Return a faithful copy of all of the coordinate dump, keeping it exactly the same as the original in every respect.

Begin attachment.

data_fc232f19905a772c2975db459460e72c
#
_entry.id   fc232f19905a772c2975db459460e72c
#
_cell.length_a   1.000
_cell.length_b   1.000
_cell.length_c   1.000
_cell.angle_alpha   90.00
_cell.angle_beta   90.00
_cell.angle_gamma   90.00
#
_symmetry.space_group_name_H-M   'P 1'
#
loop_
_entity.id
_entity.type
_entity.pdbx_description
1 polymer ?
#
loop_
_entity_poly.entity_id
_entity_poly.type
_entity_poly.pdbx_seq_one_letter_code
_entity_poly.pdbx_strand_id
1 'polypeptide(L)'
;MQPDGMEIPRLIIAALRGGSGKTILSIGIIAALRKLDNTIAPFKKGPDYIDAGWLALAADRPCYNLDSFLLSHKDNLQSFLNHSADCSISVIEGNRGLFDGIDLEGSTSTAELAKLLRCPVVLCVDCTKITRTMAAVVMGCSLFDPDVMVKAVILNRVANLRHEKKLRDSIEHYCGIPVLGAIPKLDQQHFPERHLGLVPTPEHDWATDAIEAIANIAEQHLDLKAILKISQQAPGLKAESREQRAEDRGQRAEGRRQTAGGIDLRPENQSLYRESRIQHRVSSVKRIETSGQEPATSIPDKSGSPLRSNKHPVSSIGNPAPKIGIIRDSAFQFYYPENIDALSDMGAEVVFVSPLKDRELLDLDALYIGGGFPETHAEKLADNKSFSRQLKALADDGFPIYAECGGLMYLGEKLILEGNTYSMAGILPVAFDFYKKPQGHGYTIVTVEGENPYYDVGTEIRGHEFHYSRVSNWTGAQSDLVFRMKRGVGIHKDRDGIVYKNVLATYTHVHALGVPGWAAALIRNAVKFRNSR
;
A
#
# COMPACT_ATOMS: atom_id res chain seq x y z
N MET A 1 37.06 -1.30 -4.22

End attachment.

data_fc232f19905a772c2975db459460e72c
#
_entry.id   fc232f19905a772c2975db459460e72c
#
_cell.length_a   1.000
_cell.length_b   1.000
_cell.length_c   1.000
_cell.angle_alpha   90.00
_cell.angle_beta   90.00
_cell.angle_gamma   90.00
#
_symmetry.space_group_name_H-M   'P 1'
#
loop_
_entity.id
_entity.type
_entity.pdbx_description
1 polymer ?
#
loop_
_entity_poly.entity_id
_entity_poly.type
_entity_poly.pdbx_seq_one_letter_code
_entity_poly.pdbx_strand_id
1 'polypeptide(L)'
;MQPDGMEIPRLIIAALRGGSGKTILSIGIIAALRKLDNTIAPFKKGPDYIDAGWLALAADRPCYNLDSFLLSHKDNLQSFLNHSADCSISVIEGNRGLFDGIDLEGSTSTAELAKLLRCPVVLCVDCTKITRTMAAVVMGCSLFDPDVMVKAVILNRVANLRHEKKLRDSIEHYCGIPVLGAIPKLDQQHFPERHLGLVPTPEHDWATDAIEAIANIAEQHLDLKAILKISQQAPGLKAESREQRAEDRGQRAEGRRQTAGGIDLRPENQSLYRESRIQHRVSSVKRIETSGQEPATSIPDKSGSPLRSNKHPVSSIGNPAPKIGIIRDSAFQFYYPENIDALSDMGAEVVFVSPLKDRELLDLDALYIGGGFPETHAEKLADNKSFSRQLKALADDGFPIYAECGGLMYLGEKLILEGNTYSMAGILPVAFDFYKKPQGHGYTIVTVEGENPYYDVGTEIRGHEFHYSRVSNWTGAQSDLVFRMKRGVGIHKDRDGIVYKNVLATYTHVHALGVPGWAAALIRNAVKFRNSR
;
A
#
# COMPACT_ATOMS: atom_id res chain seq x y z
N MET A 1 37.06 -1.30 -4.22